A Celebration of the Book - Sat 11th June St Andrews Church Centre, Old Church Rd, Clevedon BS21 7UE Funded by Clevedon Community Bookshop Cooperative, Bookbinders, book artists, […] More

Stolen Paradise: the post-war squatting movement in […]

During the summer of 1946, thousands of British families took the law into their own hands to temporarily solve their housing problems by "requisitioning" empty military camps. […] More

Hughesovka and the New Russia

  Here is the history of one Ukraine town, a microcosm of Russia, before its independence in 1991. Hughesovka, (later Stalino and Donestk) was a mining and steel town founded […] More

‘A Black life lived large’ – Pearl […]

The arrival of the Empire Windrush, which docked in Tilbury in June 1948, bringing 492 migrants from Jamaica, Trinidad and Tobago and other islands was part of the large scale […] More

The Spycops scandal from 1968 to present

Our panel of speakers will address the scandal of the Spycops, the hitherto secret operations of undercover cops spying inside labour and social movements since 1968. Since the […] More

Politics and Protest: Posters from the Women’s […]

We are pleased to host this exhibition at the BRHFestival 2022 on 14th May at Mshed. You can view the exhibition from 10am to 4pm, at the Level 2 foyer, inside Mshed. Talk - 2pm at […] More

‘Secret and delicate sources’: UK Black […]

Black Power in Britain started in 1967, reached its apogee in 1971 and was in terminal decline by the mid-1970s. It was an expression of frustration, anger and – most importantly – […] More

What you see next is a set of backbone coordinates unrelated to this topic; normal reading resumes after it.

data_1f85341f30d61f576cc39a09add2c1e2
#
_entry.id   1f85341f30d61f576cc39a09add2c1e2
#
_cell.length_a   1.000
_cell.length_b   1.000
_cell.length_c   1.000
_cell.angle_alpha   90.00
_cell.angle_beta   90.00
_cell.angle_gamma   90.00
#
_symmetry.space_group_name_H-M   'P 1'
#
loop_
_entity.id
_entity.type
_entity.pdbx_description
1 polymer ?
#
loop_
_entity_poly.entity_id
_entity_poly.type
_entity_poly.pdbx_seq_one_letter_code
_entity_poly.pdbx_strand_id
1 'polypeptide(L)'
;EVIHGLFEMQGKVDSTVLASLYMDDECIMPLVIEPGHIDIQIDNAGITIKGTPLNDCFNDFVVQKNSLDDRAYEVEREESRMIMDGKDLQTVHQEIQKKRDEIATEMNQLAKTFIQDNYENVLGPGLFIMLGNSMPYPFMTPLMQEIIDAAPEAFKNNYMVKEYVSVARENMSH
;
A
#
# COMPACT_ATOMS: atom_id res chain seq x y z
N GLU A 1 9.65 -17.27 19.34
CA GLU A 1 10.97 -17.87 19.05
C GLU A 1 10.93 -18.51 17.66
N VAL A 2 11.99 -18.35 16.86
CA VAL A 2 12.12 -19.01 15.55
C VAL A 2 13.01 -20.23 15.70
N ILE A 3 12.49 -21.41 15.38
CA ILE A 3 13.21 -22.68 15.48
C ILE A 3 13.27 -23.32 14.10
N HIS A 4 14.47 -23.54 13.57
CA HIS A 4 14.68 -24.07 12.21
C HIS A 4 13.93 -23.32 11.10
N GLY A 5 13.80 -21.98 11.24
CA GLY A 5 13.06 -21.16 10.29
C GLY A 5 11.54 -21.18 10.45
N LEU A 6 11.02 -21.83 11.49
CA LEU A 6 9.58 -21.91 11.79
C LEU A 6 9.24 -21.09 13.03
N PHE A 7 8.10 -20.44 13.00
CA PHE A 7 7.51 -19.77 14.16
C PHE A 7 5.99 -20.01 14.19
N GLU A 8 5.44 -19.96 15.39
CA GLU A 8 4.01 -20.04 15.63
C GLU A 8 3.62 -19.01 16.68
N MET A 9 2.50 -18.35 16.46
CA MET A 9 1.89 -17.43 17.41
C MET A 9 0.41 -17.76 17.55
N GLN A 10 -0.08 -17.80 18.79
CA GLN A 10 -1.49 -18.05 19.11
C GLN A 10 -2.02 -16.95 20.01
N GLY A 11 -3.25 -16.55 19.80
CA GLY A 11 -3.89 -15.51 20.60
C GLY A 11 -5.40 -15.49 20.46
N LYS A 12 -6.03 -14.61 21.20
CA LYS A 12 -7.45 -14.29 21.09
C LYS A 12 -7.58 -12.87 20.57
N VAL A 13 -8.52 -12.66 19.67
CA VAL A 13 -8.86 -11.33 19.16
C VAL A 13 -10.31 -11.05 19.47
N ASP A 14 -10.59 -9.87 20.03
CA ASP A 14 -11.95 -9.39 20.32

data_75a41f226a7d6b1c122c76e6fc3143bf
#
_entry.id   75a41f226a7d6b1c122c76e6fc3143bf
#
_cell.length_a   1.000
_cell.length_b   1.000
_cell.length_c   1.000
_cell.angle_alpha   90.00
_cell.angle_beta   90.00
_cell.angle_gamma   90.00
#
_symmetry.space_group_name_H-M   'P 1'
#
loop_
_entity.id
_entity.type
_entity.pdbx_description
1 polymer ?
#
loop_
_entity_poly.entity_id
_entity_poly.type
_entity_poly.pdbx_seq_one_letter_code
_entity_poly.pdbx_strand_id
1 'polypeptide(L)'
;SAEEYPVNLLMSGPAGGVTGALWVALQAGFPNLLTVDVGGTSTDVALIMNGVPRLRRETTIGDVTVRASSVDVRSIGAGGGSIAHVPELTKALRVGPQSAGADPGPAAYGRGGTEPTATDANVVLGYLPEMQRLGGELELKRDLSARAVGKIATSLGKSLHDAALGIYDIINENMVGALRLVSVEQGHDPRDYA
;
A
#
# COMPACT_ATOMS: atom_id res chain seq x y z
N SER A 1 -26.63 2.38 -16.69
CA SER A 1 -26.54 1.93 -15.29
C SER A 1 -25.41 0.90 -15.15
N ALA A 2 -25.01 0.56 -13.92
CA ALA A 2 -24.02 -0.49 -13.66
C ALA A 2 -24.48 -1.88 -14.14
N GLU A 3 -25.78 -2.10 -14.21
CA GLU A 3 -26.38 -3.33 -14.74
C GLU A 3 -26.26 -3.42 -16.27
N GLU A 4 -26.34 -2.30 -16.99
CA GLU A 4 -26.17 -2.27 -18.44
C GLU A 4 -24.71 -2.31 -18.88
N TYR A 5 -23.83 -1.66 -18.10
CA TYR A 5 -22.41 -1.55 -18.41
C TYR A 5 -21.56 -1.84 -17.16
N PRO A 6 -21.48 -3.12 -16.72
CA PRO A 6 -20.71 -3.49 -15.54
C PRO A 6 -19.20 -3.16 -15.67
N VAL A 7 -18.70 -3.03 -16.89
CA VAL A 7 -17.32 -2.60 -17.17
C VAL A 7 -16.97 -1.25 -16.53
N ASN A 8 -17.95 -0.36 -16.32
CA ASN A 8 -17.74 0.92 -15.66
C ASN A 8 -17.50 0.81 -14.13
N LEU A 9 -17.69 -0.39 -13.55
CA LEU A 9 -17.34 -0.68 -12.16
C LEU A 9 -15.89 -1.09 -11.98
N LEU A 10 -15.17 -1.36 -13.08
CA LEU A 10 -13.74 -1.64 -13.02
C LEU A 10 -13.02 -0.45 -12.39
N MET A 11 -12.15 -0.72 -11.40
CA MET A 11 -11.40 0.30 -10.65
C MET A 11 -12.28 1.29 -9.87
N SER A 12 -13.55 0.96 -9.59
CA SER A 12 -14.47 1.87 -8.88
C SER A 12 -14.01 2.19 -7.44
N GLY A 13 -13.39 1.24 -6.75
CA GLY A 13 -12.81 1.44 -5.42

Why didn’t the reforming Labour government of […]

Individual Labour MPs such as Sidney Silverman were significant to campaigning for abolition of the death penalty in Britain and the Labour Party was more hospitable to the idea of […] More

Everyone’s Wally

Biographical documentary on Wally Hope of the tribe of Wallies who founded the Stonehenge Free Festivals in the 1970s. His is a tale of mystical visions, pharmaceutically induced […] More

Angela Carter and the Bristol counterculture

  Steve Hunt of Bristol Radical History Group will lead a stroll around some old haunts associated with Angela Carter and the 1960s and 1970s counterculture. Join Steve to […] More

‘Malevolence Imposes Vigilance’: State and […]

The modern relationship between the British state and corporate surveillance dates back to a time of rapid industrial change between 1911 and 1921, when socialism and syndicalism […] More

Set the people free – post-war opposition to ID […]

Roger Ball will outline how during the Second World War the government introduced compulsory ID cards as part of their emergency measures. It was not until seven years after the […] More